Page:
My source told me that in April, shortly after Dat Dog moved to its new, larger location they hired a new manager. Lets call him “John”. John quickly became known for making sexual comments and sexual gestures to the majority of the female staff. Finally Abby and one of her fellow employees, “Jane”, had enough, and they complained- to no avail. After their complaints John began targeting his sexual harassment towards Jane specifically. The harassment got progressively worse for Jane, from vaguely creepy comments to him looking her up and down saying, “You look like you wanna go home with someone tonight…“. She complained twice more and was repeatedly told by her superiors simply not talk to him, to avoid him. Although Jane did as she was told he would still harass her. She’d continued to go to her superiors reporting the new offenses, and they would just shake their heads and tell her he was a moron. It was, as Abby states “insane.”
Once again, here is an example of putting the pressure on the victim, of making it their responsibility not to get sexually harassed. This is what patriarchy looks like in everyday life.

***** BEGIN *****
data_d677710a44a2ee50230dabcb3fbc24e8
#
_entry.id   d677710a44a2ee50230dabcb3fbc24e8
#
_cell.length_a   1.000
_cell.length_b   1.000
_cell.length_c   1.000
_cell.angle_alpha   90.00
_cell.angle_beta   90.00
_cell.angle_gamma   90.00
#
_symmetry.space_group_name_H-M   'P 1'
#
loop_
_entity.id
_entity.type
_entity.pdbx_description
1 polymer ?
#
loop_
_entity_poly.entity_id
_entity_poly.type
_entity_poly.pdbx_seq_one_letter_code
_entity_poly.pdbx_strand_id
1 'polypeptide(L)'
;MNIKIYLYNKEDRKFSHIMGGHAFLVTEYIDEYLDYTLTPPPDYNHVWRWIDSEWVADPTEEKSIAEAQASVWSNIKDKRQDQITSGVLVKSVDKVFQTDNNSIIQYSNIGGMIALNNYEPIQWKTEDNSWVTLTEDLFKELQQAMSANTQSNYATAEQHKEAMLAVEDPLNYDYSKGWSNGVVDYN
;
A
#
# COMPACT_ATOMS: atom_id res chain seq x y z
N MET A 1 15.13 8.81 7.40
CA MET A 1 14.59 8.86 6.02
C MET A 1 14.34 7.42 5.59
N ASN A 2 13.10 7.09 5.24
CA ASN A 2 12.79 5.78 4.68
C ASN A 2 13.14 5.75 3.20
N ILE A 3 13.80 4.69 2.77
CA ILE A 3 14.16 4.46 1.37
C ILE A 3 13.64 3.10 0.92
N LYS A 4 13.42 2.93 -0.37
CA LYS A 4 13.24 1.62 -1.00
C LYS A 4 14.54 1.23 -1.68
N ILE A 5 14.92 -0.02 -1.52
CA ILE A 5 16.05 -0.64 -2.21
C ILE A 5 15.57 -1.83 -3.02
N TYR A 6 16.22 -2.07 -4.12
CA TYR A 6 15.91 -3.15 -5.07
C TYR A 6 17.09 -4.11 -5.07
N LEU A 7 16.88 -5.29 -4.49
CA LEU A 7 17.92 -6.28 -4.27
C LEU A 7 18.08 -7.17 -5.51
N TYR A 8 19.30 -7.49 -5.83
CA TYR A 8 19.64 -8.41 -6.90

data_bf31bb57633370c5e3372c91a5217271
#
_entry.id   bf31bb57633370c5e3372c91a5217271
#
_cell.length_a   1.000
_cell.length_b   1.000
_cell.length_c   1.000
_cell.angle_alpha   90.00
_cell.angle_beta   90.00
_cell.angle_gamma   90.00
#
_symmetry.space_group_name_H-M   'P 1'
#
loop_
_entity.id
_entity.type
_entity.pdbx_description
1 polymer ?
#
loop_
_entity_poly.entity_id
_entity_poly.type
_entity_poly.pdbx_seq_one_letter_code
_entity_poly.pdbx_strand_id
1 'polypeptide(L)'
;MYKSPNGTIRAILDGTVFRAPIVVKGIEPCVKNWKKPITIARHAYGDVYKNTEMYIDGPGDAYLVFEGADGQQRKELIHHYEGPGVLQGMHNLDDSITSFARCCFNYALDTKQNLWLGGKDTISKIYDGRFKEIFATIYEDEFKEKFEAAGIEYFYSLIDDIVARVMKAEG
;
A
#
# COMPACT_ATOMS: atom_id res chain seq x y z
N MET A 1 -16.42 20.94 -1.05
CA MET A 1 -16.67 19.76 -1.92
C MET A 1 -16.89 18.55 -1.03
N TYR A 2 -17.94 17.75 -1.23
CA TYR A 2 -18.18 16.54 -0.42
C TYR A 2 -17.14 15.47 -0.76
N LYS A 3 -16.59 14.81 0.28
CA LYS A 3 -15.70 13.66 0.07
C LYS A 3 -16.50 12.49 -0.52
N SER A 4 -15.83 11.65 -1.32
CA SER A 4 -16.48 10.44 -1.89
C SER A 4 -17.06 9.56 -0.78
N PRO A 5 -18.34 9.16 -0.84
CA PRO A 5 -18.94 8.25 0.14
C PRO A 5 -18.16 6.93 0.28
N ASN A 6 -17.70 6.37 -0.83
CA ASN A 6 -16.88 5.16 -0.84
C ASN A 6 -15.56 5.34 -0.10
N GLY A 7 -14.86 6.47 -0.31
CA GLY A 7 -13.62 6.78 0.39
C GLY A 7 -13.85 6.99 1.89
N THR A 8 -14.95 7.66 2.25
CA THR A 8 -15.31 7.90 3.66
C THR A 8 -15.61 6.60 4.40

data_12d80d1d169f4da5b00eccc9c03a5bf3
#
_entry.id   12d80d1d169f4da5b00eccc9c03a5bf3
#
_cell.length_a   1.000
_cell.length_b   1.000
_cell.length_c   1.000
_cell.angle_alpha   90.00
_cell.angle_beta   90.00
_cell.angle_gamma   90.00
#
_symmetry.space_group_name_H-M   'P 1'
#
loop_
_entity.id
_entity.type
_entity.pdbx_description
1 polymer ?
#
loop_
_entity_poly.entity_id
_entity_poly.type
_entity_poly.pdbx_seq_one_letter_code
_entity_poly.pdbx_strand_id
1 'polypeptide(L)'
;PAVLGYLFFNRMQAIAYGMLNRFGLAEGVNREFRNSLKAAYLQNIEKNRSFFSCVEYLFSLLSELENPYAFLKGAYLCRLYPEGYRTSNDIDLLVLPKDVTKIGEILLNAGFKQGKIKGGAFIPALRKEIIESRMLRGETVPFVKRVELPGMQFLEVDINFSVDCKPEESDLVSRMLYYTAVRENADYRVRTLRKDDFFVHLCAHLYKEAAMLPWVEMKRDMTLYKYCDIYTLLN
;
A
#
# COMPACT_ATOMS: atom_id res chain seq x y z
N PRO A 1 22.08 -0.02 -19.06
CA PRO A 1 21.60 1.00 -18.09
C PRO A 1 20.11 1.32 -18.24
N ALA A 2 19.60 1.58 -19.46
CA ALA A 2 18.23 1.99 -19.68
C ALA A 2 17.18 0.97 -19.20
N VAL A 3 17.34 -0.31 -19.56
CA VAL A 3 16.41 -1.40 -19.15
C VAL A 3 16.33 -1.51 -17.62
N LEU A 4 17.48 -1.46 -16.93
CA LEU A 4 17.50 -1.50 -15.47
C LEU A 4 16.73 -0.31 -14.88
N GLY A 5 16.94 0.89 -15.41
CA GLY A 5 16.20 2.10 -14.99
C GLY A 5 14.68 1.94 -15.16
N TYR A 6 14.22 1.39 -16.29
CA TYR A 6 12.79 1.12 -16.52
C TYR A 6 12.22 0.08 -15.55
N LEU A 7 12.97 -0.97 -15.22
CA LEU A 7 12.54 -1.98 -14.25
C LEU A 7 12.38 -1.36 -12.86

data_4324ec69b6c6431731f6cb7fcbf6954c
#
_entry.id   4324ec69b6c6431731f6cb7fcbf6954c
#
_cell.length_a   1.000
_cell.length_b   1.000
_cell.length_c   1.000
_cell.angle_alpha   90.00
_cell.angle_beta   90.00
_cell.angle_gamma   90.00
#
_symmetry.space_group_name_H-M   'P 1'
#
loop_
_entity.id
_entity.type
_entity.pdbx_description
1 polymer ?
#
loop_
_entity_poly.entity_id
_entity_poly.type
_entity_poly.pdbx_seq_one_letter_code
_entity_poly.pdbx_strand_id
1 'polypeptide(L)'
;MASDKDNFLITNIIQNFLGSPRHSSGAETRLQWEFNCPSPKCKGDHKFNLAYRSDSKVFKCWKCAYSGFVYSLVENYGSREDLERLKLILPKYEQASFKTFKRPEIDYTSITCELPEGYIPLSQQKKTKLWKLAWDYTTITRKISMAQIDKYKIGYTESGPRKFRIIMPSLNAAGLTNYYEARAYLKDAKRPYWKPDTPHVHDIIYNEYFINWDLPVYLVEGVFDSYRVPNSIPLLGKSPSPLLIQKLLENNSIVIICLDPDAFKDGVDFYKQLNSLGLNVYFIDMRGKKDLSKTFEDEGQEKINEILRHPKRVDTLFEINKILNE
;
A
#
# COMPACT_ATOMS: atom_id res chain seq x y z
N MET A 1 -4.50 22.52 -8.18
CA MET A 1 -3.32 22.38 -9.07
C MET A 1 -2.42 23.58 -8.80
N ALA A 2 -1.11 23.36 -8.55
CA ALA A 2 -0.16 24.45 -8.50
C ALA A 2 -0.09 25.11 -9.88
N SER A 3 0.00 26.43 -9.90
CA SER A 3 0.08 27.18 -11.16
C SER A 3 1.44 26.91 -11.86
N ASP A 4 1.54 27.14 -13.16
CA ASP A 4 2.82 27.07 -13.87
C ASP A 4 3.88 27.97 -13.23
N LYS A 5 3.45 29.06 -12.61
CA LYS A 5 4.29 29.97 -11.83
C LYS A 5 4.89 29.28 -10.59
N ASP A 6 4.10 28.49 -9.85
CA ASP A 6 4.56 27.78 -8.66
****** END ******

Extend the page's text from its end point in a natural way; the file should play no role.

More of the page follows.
A third girl, “Emily”, who had been facing extreme sexual harassment by John eventually approached them. She told them that she had been too afraid to come forward, that she had no idea he was harassing others at work as well. John had invited her to a pool party under the pretense that it was a work party and that everyone from Dat Dog would be attending. Long story short, they weren’t. Emily went to the party to find that it was just she, John, and a few of his male friends. Emily told them that he hit on her repeatedly, that he smacked her ass, and that when she finally called him out on it- telling him that sexual harassment is not O.K.- he simply told her that no one was around to witness it so there was nothing that she could do.